Cork man Peter O’Leary was at the centre of a media storm yesterday following allegations he placed a bet on an opponent at the Beijing Games four years ago.
However a spokesman for the Olympic Council of Ireland, while declining to confirm if O’Leary was the person under investigation, said they will not be taking the matter any further until they receive full documentation from the person making the allegation. They pointed out that if this incident took place at the Beijing Olympics in 2008, it is quite possible it would have been legal at the time.
“The email we received is full of allegations and makes a quite detailed allegation against an athlete on current Irish team,” he said. “The Olympic Council of Ireland will not take the matter further until it receives full documentation from the person making the allegation in respect of natural justice for athlete concerned.
“Until we receive actual documentation we are not taking any further action. However we are keeping the IOC advised of the situation and, at this point, we are not confirming or denying if the athlete named today is the athlete under investigation.
“There is also the question of whether it would have been illegal at the time if this, as suggested in the allegation, happened at the Beijing Olympics. In fact it could have been perfectly legal do it in Beijing because the issue of betting has only arisen quite recently.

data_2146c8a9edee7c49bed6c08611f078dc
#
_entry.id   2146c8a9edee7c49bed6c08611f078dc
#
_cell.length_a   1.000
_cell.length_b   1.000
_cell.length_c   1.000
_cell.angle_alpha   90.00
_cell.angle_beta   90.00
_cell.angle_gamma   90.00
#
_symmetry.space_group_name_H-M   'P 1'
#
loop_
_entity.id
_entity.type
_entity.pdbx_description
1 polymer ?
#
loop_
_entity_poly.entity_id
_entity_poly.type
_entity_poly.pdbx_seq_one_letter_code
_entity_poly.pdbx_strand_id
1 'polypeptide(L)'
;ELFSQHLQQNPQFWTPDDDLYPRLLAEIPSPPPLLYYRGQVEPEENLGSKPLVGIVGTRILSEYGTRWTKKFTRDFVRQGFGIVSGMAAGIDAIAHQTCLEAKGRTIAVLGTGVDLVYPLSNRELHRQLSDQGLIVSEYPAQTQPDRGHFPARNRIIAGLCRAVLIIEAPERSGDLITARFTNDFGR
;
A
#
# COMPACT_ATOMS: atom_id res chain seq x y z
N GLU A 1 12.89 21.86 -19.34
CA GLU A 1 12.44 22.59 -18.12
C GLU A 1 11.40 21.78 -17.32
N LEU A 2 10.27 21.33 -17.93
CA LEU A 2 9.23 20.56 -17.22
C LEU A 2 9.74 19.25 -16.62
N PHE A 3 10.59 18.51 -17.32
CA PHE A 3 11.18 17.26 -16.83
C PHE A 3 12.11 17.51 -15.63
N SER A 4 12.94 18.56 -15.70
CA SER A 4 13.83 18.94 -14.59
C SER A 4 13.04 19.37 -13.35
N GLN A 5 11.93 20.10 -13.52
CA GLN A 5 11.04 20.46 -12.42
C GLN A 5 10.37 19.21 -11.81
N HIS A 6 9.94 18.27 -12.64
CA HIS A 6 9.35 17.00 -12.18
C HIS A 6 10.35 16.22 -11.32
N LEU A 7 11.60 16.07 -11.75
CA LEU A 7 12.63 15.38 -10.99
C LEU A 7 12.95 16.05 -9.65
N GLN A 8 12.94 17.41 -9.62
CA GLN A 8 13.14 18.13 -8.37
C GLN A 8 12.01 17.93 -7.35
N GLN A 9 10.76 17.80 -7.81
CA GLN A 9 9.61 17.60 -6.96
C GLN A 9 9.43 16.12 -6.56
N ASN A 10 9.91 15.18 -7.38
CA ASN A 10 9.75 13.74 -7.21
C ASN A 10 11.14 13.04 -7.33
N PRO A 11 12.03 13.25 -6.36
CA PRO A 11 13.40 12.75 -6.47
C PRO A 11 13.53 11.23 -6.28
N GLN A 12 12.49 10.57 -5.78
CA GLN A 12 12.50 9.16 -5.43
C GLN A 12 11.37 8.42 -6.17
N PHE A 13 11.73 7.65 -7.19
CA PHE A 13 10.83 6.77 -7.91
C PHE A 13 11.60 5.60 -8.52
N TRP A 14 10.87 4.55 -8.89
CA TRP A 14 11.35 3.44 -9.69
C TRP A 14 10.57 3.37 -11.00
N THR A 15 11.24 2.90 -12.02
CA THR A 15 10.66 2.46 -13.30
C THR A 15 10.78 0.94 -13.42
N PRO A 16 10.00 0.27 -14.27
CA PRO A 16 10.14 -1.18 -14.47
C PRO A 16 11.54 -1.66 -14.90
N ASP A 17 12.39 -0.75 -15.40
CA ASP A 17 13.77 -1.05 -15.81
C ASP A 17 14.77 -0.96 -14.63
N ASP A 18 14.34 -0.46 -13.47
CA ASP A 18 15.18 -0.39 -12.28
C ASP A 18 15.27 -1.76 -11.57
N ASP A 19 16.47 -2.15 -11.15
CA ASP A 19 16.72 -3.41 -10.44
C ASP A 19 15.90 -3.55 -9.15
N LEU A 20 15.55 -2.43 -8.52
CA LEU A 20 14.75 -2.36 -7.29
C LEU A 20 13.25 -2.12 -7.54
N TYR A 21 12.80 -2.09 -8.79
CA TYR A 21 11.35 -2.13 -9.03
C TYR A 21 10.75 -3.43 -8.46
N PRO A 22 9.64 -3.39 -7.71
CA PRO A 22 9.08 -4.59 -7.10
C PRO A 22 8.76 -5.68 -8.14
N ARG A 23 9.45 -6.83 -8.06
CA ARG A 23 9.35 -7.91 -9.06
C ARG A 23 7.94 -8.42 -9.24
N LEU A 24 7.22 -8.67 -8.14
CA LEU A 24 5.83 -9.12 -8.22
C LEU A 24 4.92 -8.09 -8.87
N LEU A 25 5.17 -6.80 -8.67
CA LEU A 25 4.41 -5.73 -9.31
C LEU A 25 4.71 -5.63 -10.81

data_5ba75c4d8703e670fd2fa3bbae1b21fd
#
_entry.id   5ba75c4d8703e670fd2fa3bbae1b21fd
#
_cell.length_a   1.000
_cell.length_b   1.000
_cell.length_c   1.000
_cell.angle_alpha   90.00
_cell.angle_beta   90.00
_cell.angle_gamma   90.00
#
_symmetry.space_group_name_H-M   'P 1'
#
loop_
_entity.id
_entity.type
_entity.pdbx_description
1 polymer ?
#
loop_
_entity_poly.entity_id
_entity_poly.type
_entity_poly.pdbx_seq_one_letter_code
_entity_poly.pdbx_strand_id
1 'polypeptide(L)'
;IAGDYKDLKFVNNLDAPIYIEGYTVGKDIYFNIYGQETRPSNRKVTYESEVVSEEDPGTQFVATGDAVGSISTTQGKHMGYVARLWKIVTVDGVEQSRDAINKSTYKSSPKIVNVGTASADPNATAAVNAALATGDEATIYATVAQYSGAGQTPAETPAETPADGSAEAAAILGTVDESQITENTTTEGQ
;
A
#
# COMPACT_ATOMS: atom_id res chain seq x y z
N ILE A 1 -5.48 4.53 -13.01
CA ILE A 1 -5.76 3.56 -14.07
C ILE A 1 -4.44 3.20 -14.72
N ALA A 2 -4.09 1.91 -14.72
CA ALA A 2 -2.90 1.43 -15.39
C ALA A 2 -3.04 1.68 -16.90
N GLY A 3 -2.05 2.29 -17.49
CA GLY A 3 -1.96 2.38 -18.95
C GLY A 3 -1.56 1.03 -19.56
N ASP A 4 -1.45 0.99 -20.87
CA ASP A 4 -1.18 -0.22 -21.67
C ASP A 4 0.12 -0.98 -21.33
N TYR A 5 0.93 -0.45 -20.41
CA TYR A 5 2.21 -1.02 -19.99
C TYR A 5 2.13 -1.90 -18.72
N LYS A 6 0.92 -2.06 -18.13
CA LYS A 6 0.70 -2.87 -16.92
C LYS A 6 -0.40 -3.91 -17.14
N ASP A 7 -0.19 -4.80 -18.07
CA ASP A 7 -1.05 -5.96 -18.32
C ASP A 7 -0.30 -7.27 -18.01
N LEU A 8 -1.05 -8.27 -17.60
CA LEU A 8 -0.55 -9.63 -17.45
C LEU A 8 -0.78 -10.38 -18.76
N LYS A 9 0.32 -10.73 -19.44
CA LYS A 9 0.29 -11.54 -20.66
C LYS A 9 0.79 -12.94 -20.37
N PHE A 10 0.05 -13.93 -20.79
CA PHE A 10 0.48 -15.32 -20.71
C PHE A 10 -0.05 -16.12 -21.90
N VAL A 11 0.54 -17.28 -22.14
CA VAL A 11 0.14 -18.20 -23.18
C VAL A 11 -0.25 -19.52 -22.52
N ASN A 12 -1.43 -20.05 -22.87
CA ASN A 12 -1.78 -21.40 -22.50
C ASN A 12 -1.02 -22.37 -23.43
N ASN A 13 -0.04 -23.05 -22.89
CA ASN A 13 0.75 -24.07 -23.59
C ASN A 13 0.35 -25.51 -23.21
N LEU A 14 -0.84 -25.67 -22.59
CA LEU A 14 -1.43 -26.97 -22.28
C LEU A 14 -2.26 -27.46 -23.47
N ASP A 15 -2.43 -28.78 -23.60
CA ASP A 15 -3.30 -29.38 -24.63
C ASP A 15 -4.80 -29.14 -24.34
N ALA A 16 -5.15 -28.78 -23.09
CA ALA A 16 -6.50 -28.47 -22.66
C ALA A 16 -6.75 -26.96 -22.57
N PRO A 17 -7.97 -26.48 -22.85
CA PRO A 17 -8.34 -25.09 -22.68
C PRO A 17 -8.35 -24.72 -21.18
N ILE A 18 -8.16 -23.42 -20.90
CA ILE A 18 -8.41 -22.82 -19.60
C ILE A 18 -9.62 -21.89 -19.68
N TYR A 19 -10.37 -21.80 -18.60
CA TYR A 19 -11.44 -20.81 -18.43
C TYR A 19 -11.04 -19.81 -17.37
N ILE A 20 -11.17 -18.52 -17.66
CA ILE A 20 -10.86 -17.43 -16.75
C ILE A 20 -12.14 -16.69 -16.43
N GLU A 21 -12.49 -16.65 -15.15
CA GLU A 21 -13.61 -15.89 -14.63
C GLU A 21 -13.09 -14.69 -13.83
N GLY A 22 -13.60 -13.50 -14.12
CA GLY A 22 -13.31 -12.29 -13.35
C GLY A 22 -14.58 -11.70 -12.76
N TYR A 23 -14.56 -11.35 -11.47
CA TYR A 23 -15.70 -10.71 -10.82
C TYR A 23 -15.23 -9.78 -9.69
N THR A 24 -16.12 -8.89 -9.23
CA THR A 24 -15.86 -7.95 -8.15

“While it appeared on the contract for the London Olympic Games it certainly was not on the contract for Beijing.
“This allegation is four years old and it begs the question why would a person wait four years to make the allegation two days before a competition? It would appear to be a disgruntled person or somebody with grudge.
“Thankfully it has not dampened the mood in the [Athletes] Village. The mood is terrific — very upbeat and very positive — and thankfully this has had no affect on the morale of the team.”
Yesterday O’Leary, with his crew mate David Burrows, put it all to the back of their minds and stuck to a routine which has become their norm.
After yesterday’s practice race, they were approached by an Irish journalist who left the corralled, mixed zone area in which the media are required to remain, and challenged as they left the venue. But they stayed cool-headed and refused to answer any questions.
After winning the last preparatory Olympic regatta, Skandia Sail for Gold, here on June 10 and finishing fourth at the Star World Championships in Hyeres, France, the duo are tipped as possible medal winners.
“At the moment I cannot make any comment or reaction as the information that we have is only that which has been published in the press,” James O’Callaghan, the Irish Sailing Association’s Performance Director said yesterday.
“We will engage fully just as soon as we have the facts. The Olympic Council of Ireland and the IOC are in discussion and when these are resolved then we will be in a better position to engage, but immediately we are just trying to ensure the guys have the best opportunity to do what they have worked hard for on the first day of their Olympic regatta.”